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The Ill-Equipped Modernist

Historicizing Édouard Dujardin’s Les Lauriers Sont Coupés

Kelly J. Maynard

in its own right, analyzing its interiority as an innovative product of overlapping aesthetic milieus symptomatic of the French fin de siècle, including symbolism, Wagnerism, modernism, and subjectivism. 2 In this article, I explore Les Lauriers

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Austrian “Gypsies” in the Italian archives

Historical ethnography on multiple border crossings at the beginning of the twentieth century

Paola Trevisan

in a more complex way bearing in mind what Comaroff and Comaroff write: “Ethnography is a historically situated mode of understanding historically situated contexts, each with its own perhaps radically different kind of subjects and subjectivism

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‘Off Path, Counter Path’

Contemporary Walking Collaborations in Landscape, Art and Poetry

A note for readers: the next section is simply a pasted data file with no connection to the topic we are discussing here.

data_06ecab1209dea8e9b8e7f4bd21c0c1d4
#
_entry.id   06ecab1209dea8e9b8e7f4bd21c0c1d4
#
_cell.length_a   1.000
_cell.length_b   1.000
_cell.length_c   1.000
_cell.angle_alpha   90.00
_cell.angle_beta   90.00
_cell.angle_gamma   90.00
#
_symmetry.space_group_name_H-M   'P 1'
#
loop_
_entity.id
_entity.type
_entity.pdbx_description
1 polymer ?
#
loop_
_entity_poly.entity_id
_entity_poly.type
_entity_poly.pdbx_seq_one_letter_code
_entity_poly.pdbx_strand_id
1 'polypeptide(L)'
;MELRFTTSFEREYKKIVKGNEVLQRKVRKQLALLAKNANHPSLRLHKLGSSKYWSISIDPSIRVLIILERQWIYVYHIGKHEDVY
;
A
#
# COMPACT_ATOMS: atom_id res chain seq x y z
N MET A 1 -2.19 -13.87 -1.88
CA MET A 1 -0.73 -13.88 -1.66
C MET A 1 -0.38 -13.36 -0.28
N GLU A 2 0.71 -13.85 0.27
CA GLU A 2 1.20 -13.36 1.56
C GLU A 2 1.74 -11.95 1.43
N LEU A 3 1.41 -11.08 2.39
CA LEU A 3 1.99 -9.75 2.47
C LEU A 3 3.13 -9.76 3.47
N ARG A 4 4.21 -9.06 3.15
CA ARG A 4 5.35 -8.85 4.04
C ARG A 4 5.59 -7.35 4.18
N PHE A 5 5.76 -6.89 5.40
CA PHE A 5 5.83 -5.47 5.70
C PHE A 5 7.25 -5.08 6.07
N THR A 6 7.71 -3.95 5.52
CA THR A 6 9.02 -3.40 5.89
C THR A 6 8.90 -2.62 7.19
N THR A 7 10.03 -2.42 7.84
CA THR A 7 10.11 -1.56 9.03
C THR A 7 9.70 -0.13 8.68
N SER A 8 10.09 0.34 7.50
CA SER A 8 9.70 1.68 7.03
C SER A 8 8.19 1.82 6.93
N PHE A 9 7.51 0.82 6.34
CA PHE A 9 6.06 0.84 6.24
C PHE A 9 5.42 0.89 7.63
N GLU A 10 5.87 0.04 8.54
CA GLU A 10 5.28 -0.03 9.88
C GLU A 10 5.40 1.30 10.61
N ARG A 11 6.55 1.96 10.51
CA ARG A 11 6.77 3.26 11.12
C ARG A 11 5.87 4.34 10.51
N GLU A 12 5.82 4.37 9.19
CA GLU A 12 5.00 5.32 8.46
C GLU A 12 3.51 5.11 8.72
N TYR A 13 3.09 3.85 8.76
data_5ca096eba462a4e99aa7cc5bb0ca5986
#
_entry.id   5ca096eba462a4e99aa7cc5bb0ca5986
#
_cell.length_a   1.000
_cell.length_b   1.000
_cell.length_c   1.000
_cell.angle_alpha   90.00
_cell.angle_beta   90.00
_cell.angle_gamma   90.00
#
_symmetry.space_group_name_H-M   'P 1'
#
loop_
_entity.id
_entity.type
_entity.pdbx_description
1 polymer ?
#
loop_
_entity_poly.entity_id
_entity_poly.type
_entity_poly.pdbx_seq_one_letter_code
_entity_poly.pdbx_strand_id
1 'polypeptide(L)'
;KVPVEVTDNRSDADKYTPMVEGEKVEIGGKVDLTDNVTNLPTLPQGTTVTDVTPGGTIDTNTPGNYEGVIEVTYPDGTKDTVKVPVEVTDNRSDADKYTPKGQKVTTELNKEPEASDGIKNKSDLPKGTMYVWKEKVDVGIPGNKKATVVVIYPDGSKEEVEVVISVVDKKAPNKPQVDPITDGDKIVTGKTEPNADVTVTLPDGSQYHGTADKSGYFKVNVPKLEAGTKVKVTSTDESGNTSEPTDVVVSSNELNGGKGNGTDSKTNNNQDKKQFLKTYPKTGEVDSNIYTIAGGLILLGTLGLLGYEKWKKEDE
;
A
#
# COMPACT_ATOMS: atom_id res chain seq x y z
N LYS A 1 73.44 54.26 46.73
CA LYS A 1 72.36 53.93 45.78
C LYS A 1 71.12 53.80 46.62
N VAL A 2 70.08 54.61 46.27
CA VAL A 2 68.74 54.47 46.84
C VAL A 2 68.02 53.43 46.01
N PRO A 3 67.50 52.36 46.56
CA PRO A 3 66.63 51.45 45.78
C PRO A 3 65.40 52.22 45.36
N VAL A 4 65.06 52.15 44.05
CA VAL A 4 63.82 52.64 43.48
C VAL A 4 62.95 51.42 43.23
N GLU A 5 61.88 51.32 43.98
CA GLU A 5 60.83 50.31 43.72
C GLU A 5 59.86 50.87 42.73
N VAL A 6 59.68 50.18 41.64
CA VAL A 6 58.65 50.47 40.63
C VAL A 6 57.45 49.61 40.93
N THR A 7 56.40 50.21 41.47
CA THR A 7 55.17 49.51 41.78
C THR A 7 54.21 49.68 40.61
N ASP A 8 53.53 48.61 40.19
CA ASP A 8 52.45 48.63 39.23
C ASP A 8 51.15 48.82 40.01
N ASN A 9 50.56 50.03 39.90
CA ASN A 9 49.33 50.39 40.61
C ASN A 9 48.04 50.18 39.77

Harriet Tarlo and Judith Tucker

the Lyric ‘I’ was profound. The mid-century poet Charles Olson joins this tradition of the rejection of ‘subjectivism’ in its ‘stance toward reality outside a poem’. 13 He proposes a new ‘objectism’, that is ‘getting rid of the lyrical interference of

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Brendan Rooney, Hanna Kubicka, Carl Plantinga, James Kendrick and Johannes Riis

works because it cancels out, at least partially, the purported weaknesses of phenomenological and cognitive approaches when practiced in isolation. The oft-criticized subjectivism of phenomenology is assisted by empirically grounded cognitive accounts